Why can’t we standardize our XML schemas? It should be easy – right? After all, we’ve been exchanging content between facilities for decades and we write the same stuff on bits of paper regardless of who’s receiving it. Don’t we?
We’re Consistent – Right?
It seems the answer is “Not really”. One of the hidden consequences of moving to file based workflows is that the metadata we enter into systems is no longer simply “Descriptive”. It is often “Instructive”. In other words, back in the tape days a piece of descriptive metadata such as “Episode Title” was simply a way of conveying information from one human to another. The receiving human could make judgments on whether the spelling, capitalization, language and other aspects of the metadata were good enough.
What’s Happening Today?
Today, that very same metadata is going to be used by a machine. It is no longer good enough to have the metadata almost right. It has to be exactly right and the hidden instructions that only lived in the heads of the operators are now being performed in software. “If language is French then put the tape in the captioning pile” was just something that “Fred” used to do because he invented the process 10 years ago. Today, we have to carefully instruct the software what we mean by “French”, what we mean by “captioning” and what we mean by “pile”. Your workflow is different to your competitors’ therefore your vital metadata to describe that workflow will also be different.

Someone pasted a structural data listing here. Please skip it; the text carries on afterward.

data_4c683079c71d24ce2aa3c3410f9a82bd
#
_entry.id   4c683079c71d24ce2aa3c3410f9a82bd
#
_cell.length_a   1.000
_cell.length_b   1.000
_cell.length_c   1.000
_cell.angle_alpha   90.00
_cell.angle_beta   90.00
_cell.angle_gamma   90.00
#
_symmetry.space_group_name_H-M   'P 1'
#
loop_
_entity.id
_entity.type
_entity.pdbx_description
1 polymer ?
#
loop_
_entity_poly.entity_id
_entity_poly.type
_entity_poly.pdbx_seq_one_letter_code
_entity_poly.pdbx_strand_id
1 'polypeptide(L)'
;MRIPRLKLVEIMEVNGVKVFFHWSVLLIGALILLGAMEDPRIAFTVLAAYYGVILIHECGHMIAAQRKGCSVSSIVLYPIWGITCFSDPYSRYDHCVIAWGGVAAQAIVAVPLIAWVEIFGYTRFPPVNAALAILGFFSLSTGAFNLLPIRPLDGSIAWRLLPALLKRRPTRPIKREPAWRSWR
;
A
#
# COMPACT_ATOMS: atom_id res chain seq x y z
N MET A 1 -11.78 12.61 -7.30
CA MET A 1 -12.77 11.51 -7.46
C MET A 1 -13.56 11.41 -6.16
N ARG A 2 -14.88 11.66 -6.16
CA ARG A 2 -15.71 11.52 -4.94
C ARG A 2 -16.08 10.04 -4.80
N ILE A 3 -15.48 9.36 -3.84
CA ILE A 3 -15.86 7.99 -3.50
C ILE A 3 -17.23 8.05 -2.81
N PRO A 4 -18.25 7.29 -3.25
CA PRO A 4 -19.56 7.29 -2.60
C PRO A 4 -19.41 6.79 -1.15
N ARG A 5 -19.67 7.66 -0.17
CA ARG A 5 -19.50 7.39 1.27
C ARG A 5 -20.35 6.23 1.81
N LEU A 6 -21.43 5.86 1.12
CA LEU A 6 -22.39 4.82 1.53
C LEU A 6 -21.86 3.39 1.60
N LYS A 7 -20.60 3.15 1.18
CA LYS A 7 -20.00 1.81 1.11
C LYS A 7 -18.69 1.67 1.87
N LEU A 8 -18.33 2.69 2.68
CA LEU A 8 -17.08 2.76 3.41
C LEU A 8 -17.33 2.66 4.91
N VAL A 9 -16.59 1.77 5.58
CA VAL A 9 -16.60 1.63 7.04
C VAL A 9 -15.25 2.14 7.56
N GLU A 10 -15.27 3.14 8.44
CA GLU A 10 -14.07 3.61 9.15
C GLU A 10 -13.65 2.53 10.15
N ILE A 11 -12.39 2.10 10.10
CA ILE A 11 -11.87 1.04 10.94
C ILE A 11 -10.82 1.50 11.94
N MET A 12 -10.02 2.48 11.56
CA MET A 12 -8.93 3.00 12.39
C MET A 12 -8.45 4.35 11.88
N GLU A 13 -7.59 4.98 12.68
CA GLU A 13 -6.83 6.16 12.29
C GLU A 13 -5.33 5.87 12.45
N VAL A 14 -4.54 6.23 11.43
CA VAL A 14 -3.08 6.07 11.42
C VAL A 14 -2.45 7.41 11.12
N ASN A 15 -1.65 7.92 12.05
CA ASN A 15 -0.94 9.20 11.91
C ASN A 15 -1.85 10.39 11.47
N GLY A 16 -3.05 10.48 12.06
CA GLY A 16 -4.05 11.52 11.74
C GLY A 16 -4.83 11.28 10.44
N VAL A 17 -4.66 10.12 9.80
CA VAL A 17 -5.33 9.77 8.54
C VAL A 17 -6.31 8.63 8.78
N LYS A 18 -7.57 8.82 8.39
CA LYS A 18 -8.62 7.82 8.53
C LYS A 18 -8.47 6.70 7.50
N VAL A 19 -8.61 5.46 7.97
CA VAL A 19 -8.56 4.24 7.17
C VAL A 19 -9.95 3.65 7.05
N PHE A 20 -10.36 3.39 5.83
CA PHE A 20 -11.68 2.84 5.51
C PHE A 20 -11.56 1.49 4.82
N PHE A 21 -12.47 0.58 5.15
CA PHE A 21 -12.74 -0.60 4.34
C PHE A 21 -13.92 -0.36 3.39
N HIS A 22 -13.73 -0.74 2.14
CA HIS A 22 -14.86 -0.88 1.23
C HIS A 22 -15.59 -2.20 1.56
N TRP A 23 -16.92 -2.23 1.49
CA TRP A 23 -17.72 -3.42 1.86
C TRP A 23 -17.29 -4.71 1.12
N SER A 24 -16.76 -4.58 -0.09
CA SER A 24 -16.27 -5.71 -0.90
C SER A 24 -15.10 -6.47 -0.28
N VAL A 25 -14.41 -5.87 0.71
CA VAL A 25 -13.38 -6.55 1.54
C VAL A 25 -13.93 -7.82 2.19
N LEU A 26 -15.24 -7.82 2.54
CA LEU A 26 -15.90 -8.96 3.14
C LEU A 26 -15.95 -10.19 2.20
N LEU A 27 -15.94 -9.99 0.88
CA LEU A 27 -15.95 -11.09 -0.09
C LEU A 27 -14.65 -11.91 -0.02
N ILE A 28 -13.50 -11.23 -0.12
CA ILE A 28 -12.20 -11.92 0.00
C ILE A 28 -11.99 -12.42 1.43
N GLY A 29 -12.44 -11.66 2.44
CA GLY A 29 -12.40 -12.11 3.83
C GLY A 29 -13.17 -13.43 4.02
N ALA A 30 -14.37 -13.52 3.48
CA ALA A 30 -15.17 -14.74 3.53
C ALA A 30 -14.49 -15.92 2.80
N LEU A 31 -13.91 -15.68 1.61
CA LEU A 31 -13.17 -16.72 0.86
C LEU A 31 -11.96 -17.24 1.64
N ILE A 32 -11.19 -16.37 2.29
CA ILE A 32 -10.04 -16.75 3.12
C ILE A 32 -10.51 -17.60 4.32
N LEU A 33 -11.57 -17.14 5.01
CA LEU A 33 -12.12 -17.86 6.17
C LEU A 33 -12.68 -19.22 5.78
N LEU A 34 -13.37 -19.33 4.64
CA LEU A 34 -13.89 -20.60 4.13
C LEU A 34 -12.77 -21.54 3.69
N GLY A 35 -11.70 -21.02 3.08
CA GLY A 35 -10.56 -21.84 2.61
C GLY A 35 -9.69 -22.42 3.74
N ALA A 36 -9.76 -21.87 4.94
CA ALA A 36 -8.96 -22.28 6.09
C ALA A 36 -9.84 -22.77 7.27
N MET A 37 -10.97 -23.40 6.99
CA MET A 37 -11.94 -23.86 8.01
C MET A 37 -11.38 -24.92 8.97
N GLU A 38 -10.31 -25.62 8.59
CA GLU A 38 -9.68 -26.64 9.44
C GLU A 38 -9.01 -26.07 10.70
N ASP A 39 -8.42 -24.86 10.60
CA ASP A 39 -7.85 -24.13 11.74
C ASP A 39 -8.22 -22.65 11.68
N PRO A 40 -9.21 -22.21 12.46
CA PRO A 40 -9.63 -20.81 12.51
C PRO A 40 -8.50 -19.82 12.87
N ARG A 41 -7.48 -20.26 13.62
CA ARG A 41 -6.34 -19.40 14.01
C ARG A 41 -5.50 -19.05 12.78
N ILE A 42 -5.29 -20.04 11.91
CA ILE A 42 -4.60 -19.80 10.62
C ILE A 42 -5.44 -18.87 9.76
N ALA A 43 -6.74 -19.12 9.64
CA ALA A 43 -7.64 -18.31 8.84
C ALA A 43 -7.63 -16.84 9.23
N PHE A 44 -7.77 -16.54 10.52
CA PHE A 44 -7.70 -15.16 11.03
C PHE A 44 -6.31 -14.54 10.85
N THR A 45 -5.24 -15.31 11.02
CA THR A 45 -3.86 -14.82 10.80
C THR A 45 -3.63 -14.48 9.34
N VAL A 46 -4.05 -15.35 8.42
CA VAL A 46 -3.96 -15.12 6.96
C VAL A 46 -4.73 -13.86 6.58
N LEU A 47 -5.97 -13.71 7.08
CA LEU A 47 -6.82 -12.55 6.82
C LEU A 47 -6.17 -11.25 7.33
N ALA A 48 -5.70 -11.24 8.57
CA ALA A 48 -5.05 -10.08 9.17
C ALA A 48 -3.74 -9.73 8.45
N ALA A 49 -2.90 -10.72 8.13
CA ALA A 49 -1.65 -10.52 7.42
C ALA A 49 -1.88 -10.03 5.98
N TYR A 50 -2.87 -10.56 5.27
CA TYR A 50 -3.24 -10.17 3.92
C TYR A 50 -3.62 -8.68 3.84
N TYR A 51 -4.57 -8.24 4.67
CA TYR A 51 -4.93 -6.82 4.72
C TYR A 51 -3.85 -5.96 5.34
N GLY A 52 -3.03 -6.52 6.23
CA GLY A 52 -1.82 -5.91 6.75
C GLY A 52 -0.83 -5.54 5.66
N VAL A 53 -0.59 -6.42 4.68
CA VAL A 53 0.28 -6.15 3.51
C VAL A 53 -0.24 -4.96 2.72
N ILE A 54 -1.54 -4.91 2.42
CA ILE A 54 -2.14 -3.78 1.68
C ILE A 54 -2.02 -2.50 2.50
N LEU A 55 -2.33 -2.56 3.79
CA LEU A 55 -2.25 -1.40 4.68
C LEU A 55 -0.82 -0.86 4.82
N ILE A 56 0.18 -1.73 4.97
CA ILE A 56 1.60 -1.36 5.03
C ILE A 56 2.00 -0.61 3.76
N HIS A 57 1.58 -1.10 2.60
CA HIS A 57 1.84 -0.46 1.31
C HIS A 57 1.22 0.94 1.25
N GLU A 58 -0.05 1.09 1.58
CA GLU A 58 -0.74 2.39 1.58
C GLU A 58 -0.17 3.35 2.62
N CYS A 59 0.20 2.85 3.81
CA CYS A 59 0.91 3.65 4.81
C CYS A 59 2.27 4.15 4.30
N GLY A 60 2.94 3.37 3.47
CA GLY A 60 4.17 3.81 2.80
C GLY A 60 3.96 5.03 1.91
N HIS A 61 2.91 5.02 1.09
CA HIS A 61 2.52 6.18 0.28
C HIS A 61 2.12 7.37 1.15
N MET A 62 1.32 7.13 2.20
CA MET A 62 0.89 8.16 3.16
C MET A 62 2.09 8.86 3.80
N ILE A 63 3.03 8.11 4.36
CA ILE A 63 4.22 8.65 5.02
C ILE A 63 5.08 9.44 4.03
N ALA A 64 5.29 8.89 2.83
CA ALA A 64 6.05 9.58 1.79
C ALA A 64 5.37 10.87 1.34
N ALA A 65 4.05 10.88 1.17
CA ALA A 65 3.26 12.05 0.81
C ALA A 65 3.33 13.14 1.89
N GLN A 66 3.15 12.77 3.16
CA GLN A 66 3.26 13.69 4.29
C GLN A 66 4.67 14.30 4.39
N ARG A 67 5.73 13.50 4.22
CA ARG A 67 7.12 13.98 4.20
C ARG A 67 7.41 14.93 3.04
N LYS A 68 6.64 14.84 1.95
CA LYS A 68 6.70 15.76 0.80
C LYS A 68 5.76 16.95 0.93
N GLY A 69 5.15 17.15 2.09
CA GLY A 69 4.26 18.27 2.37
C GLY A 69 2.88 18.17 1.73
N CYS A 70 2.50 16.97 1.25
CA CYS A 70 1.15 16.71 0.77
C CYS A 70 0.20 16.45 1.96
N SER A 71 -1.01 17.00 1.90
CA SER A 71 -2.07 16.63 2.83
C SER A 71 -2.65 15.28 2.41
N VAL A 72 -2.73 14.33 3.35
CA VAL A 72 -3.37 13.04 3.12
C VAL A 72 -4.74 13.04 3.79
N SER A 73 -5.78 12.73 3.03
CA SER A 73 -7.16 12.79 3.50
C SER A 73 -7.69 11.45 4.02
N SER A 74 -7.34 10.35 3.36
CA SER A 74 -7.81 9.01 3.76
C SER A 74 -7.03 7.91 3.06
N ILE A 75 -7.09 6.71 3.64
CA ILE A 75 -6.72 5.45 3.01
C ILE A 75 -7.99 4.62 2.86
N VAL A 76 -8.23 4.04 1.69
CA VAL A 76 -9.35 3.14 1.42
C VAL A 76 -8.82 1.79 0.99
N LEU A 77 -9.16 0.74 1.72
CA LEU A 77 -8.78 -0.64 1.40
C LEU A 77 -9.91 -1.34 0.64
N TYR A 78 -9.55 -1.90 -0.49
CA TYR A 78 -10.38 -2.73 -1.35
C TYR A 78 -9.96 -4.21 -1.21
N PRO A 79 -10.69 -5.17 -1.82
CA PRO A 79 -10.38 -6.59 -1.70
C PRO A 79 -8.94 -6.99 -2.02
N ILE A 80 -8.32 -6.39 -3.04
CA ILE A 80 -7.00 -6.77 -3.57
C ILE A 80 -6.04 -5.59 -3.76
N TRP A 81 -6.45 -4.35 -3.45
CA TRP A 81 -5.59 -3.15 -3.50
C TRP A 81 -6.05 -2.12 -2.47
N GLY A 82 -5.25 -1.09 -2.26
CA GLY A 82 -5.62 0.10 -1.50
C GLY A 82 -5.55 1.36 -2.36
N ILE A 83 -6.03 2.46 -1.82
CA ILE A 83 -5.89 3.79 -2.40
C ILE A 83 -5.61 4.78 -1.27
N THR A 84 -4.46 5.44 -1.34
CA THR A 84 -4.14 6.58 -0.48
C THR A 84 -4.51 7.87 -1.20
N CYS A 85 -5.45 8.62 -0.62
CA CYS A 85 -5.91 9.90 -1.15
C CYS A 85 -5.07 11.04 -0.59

The Complex File Based Workflows
Today’s complex file based workflows are driven by metadata. Don’t forget that your QC / ingest and transcode tools need to be just as effective with metadata as they are with audio and video. It’s the little things in life that matter. If you get the 10kByte of metadata correct, then the 100GB of video will be in the right place at the right time at the right cost.
See our metadata plug-in blog post for a way to make our generic tool validate your custom metadata.